Edmonton Oilers defenseman Andrew Ference is this year's recipient of the King Clancy Memorial Trophy, awarded "to the player who best exemplifies leadership on and off the ice and who has made a noteworthy humanitarian contribution to his community."
In his first season with the Oilers, Ference was named team captain and immediately made a mark in his new -- and hometown -- community.
Ference brought with him the November Project, an initiative started by two of his friends in Boston as a way for the former NCAA Division 1 rowers to stay in shape during the winter months. The free program encourages people of all ages and abilities to participate in various forms of physical activity in public locations throughout the city. Buoyed by Ference's efforts, the program experienced rapid growth shortly after its introduction.
A proud supporter of the green movement, Ference continued his advocacy for preserving the environment for future generations. He reached out to the Edmonton Waste Management Centre and invited Grade 3 and 4 students from a local elementary school to join him on a tour of the facility. He engaged the students in conversations about being environmentally conscious and how the modest act of recycling can create a large impact worldwide.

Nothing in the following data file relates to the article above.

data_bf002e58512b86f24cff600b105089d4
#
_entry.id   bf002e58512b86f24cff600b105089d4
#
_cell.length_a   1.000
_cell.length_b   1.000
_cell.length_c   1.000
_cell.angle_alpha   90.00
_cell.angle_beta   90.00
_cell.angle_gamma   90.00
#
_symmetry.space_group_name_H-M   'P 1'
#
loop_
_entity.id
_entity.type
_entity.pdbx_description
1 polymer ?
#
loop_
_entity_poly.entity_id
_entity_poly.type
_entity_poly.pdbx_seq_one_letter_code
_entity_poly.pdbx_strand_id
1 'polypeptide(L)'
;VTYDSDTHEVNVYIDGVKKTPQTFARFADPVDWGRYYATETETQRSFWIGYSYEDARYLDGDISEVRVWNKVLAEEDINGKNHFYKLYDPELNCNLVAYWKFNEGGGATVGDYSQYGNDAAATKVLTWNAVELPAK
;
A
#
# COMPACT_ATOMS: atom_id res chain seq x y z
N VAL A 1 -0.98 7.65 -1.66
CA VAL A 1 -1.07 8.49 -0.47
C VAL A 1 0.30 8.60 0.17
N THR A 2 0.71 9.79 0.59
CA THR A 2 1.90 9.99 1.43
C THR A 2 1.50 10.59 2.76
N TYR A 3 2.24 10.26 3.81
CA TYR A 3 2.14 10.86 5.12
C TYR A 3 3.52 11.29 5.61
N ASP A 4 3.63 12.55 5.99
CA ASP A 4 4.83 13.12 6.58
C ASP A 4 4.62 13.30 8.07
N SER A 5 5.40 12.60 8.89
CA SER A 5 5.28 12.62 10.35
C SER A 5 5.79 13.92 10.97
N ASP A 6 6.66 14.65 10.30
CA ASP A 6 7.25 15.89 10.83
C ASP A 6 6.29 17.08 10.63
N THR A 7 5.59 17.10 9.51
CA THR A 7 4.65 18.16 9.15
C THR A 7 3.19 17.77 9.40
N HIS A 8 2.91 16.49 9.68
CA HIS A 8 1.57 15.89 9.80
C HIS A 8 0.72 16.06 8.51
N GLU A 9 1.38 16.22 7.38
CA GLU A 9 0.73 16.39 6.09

Ference acts as an ambassador for the Green Sport Alliance, a non-profit organization with a mission to help sports teams, venues and leagues enhance their environmental performance, and has met with civic leaders to discuss environmental awareness and sustainability.
As captain, Ference had a prominent role at team community appearances throughout the season, including holiday visits to Edmonton's Stollery Children's Hospital and Inner City High School. He added his voice to the anti-bullying movement by supporting the Pink Shirt Day initiative and donated $1 for every seat at Rexall Place -- a total of $16,839 -- to Hope Mission, which provides crisis services for those who are homeless or at risk of being homeless.
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